In terms of communication between agents, most papers dealing with rumor spreading consider push and/or pull transmission methods [12, 13, 14, 15, 16, 17, 18, 19] as it is more suited for a wired network. Some papers [20, 21, 22, 23, 24] consider a radio medium and hence propose broadcast1 based algorithms.

Randomized rumor spreading may seem very close to our problem but the two problems differ on two major points summarized in Table 2.1. On the one hand, even if the communications of rumor spreading are randomized, many nodes may communicate simultaneously which leads to collisions. In the WSN setup, communications are asynchronous so collisions are avoided by construction and only one sensor can speak at a time. On the other hand, in the rumor spreading problem, the nodes know if they have the desired rumor and hence can act consequently. In the maximal value problem, no sensor can know if it has the maximum value so the time spent by each (potentially useless) communication has to be taken into account. These two differences make our problem quite different from classical rumor spreading and imply the use of different mathematical tools for analyzing the related algorithms. The fact that the sensors do not know if they have the maximal value in our context is a key difference with rumor spreading as it will change the algorithms as well as the proof techniques.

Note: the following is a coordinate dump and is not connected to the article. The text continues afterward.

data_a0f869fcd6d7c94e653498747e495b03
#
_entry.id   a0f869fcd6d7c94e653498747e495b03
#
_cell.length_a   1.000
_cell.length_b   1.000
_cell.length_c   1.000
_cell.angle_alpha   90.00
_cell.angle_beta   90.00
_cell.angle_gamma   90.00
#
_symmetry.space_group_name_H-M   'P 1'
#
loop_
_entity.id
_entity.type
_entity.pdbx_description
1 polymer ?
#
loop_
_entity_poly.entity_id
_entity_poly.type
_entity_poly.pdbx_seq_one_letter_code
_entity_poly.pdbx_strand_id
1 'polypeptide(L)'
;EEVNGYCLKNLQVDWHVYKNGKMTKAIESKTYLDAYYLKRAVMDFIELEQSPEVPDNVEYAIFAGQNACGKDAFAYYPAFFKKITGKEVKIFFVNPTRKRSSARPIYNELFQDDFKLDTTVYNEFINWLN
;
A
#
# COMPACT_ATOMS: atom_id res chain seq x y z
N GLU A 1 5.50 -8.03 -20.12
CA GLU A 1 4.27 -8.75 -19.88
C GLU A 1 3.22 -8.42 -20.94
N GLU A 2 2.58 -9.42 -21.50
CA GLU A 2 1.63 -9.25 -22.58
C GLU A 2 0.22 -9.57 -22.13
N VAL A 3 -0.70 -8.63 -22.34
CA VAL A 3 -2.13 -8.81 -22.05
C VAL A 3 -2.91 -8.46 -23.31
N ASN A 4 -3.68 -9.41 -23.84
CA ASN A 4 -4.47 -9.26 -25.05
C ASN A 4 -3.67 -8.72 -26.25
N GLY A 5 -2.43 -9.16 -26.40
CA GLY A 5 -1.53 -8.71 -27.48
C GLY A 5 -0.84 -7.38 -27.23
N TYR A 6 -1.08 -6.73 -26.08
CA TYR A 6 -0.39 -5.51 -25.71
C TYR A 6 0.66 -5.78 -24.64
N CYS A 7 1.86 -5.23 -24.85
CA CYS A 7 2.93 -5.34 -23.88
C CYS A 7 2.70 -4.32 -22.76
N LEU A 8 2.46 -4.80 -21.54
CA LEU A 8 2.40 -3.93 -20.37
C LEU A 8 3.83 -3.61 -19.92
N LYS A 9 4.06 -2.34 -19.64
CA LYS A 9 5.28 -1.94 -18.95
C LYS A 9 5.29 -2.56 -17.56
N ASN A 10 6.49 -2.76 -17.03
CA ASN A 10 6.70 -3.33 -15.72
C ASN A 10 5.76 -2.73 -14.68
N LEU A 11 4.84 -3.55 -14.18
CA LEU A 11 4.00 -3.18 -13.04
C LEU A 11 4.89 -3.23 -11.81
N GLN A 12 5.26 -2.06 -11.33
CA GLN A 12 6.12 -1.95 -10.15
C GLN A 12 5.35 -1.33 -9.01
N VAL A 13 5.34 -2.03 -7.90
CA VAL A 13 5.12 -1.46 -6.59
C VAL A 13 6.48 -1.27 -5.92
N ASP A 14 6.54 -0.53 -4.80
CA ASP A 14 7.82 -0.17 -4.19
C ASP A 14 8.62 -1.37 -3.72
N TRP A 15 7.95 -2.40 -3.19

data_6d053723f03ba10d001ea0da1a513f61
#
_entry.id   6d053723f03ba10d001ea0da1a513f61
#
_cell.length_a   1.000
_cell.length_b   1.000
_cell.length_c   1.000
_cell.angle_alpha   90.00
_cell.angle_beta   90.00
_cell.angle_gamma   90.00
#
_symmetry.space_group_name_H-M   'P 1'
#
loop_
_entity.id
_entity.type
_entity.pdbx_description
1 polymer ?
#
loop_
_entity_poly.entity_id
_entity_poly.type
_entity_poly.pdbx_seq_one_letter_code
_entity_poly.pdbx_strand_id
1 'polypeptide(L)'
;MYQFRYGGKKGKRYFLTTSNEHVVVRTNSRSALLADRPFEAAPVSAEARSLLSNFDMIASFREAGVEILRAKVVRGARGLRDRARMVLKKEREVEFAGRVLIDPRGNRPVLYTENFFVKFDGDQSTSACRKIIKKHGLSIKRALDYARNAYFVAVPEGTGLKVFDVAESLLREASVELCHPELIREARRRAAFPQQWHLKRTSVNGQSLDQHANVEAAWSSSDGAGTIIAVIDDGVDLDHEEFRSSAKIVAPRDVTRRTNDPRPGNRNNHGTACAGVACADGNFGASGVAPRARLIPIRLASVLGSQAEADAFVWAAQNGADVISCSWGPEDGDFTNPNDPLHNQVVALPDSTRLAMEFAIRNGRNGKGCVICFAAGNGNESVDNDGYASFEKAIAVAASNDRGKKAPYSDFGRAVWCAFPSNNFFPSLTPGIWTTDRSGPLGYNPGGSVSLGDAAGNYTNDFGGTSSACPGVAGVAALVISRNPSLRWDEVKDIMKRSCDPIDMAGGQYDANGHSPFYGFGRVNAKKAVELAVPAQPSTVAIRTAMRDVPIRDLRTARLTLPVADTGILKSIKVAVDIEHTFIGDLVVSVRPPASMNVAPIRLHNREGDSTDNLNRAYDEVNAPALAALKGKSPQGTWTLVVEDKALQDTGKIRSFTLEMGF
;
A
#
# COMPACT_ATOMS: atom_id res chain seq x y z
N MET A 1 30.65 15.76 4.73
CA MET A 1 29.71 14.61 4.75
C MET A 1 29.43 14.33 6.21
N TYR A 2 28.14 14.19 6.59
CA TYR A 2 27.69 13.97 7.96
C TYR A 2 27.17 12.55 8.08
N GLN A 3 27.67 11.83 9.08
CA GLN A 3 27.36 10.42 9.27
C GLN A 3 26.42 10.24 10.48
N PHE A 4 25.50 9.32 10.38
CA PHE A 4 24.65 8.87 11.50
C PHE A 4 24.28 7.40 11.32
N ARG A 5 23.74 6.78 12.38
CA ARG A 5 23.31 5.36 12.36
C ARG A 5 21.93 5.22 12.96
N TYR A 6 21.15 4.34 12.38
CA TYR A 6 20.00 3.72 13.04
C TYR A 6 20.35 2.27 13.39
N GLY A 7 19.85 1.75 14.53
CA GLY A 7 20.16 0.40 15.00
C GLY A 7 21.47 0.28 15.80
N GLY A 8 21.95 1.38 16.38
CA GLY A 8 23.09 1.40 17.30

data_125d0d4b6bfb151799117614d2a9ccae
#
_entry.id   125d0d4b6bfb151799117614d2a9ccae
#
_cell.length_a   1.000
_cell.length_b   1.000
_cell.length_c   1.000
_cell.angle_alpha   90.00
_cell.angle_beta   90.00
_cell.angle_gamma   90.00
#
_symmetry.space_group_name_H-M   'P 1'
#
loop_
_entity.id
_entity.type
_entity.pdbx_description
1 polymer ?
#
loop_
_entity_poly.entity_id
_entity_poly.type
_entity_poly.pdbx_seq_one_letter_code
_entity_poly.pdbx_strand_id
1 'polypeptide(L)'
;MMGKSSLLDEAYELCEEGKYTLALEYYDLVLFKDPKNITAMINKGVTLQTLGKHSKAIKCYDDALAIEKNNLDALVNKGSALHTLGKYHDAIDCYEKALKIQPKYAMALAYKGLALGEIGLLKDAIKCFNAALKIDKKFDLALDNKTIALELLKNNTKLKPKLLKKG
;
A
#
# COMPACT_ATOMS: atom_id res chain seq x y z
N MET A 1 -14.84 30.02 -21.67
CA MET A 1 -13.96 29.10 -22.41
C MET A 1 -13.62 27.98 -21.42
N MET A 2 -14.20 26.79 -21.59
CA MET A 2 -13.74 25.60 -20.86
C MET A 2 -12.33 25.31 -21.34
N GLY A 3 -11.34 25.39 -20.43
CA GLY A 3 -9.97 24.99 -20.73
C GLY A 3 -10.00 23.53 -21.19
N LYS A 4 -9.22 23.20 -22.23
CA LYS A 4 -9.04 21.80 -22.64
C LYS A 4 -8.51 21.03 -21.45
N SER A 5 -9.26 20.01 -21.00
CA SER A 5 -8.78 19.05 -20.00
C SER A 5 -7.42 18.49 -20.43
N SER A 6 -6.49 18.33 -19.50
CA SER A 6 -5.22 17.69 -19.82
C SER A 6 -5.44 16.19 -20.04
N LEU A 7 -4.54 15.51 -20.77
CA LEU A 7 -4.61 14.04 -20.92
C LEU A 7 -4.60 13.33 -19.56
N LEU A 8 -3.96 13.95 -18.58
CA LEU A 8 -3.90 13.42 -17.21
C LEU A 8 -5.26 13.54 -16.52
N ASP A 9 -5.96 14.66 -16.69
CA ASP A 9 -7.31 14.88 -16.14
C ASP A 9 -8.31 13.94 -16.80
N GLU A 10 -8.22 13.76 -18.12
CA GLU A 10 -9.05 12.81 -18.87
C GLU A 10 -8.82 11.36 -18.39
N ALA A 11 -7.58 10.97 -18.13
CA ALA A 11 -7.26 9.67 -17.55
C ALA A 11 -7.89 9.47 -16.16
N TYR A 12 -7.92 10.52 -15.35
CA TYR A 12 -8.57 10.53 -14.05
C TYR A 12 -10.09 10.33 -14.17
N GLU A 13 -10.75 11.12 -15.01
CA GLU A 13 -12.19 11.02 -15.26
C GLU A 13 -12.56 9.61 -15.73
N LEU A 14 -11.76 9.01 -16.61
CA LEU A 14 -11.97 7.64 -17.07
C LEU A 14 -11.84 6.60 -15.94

**Case of non-doubly-stochastic matrices**

First of all, we will see that the double stochasticity of the updates requires a feedback. Therefore, when feedback-free algorithm is of interest, the update matrices will be either row-stochastic or column-stochastic but not both simultaneously. Hereafter, we will inspect existing results under this less-restrictive assumption.